Played back through the Apogee's D/A, the Marantz DR17's D/A, the EAD DSP-9000's processor, or through a Musical Fidelity X-Ray CD player, the CD-R, while sounding impressive, was not a clone of the original. None of the digital renderings could compete with the vinyl's pristine transparency and rich harmonic bouquet. A direct A/B of LP and CD-R reinforced the sensation that the harmonic envelopes surrounding instruments and voices extended just so far, then stopped short. The LP's warmth and richness were not "colorations." The coolness of the CD-R was.

I made a CD-R of the Doug Sax–mastered LP of Janis Ian's Breaking Silence and heard the same differences: the LP sounded richer, warmer, more velvety-smooth than either the 16-bit, UV22-processed CD or a Marantz-recorded copy. The latter, though warmer, sacrificed low-level detail, air, and, seemingly, high-frequency extension.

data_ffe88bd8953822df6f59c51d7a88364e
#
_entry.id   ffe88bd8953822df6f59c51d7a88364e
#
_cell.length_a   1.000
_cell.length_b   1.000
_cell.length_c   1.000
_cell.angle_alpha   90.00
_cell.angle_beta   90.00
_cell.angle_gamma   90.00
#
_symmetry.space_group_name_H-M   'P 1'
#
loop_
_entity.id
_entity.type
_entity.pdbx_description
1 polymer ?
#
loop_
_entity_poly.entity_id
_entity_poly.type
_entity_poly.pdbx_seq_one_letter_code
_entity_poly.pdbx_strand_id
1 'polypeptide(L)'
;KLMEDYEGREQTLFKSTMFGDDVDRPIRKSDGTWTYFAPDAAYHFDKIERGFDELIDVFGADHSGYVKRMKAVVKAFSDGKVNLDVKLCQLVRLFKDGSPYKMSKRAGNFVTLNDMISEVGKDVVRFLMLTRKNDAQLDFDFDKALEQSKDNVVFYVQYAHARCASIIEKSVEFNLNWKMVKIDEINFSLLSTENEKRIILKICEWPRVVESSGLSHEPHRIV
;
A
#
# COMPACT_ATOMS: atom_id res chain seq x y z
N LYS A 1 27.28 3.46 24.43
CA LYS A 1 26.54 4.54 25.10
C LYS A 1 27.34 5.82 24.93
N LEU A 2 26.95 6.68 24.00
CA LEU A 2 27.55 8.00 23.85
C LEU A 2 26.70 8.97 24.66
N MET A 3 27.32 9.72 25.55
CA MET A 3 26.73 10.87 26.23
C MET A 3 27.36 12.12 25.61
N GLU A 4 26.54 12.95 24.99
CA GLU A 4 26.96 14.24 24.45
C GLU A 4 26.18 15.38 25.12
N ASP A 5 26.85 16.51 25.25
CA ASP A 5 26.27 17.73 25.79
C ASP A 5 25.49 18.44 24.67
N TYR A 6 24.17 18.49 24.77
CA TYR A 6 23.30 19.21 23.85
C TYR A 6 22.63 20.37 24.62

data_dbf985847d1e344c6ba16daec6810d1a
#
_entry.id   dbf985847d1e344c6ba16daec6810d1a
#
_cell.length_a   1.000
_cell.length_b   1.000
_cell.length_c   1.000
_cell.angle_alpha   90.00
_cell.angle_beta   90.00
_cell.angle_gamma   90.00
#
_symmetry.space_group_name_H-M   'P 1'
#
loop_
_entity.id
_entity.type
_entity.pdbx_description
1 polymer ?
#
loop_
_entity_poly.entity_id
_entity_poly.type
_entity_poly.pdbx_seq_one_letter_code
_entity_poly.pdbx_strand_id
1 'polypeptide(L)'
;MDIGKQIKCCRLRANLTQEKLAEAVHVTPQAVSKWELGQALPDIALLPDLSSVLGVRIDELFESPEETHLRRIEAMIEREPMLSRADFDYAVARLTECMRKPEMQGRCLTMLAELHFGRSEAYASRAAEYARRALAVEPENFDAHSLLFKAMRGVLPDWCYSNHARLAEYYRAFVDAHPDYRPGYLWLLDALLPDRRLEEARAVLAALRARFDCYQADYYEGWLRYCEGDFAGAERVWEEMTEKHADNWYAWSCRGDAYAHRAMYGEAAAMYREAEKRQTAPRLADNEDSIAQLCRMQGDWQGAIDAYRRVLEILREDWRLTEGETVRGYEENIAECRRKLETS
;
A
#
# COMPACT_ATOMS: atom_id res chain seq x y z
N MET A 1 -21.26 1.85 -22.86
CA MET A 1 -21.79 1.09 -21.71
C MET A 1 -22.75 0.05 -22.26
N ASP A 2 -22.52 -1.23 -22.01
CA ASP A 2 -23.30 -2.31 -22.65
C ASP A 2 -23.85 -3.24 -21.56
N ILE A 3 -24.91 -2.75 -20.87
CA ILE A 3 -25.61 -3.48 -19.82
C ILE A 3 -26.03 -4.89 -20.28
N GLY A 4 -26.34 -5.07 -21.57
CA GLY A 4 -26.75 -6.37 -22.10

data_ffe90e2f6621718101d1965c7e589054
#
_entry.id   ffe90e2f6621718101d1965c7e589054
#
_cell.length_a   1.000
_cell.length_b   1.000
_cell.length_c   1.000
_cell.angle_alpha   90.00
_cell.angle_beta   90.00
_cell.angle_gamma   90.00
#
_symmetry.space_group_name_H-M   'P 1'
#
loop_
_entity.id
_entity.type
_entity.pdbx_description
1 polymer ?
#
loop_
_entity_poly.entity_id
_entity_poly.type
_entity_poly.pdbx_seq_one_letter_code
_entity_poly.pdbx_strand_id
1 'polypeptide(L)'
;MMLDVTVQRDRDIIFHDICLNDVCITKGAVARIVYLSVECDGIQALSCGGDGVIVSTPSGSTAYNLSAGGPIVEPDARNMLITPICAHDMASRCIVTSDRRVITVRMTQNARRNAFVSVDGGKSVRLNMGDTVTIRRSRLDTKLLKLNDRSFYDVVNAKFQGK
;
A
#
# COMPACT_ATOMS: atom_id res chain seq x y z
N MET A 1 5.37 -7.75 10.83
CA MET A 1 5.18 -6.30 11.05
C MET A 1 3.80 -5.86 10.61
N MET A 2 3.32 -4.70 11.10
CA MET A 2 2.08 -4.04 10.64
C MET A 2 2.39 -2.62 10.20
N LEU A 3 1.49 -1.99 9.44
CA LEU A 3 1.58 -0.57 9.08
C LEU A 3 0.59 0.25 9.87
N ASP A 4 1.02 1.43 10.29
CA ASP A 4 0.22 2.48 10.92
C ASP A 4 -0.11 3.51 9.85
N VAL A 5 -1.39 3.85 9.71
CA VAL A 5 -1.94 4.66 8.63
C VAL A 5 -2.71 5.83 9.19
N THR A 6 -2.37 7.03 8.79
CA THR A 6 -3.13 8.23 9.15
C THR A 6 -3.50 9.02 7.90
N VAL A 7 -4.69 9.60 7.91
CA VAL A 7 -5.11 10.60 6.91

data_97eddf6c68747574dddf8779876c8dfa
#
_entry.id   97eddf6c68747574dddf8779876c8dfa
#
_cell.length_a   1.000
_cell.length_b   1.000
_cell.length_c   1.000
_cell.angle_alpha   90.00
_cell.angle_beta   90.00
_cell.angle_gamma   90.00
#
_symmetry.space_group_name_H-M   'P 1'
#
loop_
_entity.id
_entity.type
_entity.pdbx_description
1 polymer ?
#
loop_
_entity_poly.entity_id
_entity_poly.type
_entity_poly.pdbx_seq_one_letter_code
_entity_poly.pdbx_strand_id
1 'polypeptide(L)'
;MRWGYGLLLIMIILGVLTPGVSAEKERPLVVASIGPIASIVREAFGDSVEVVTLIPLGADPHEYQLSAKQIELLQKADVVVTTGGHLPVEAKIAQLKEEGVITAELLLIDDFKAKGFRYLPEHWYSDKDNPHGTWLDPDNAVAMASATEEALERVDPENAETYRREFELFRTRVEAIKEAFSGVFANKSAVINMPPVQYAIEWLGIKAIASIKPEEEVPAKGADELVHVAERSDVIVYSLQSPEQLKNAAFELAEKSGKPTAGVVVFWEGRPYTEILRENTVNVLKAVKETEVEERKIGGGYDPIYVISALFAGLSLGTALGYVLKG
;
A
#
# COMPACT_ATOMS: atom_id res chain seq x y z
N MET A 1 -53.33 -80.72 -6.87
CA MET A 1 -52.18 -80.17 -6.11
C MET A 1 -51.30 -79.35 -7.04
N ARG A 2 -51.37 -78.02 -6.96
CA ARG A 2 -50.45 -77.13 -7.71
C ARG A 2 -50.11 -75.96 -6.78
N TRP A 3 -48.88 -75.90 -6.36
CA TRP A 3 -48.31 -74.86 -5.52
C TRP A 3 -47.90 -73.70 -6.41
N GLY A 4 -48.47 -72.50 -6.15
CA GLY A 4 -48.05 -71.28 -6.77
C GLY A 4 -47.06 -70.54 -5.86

I then compared the CD-R of Breaking Silence with Acoustic Sounds' gold CD version, also mastered by Sax, probably with UV22 processing. Tonally, these two sounded closer to each other than either sounded to the LP—regardless of which processor or CD player I used for playback. Does this mean the LP sounds closer to the master tape, and that both digitized versions bear the sonic stamp of UV22 processing?

I don't know. How's that for an answer?

D/A conversion
Though the purpose of reviewing the PSX-100 was to assess its archival abilities, it makes a pretty good standalone D/A converter as well, with deep, well-focused bass, snappy pacing, detailed transient performance, and a tonal balance that is, overall, neutral if somewhat clinical. The processor will not decode a 24/96 datastream fed to its coaxial S/PDIF input, however; if you've been buying 24/96 discs from Classic, Chesky, and Acoustic Sounds, the Apogee will not be a good choice (footnote 1).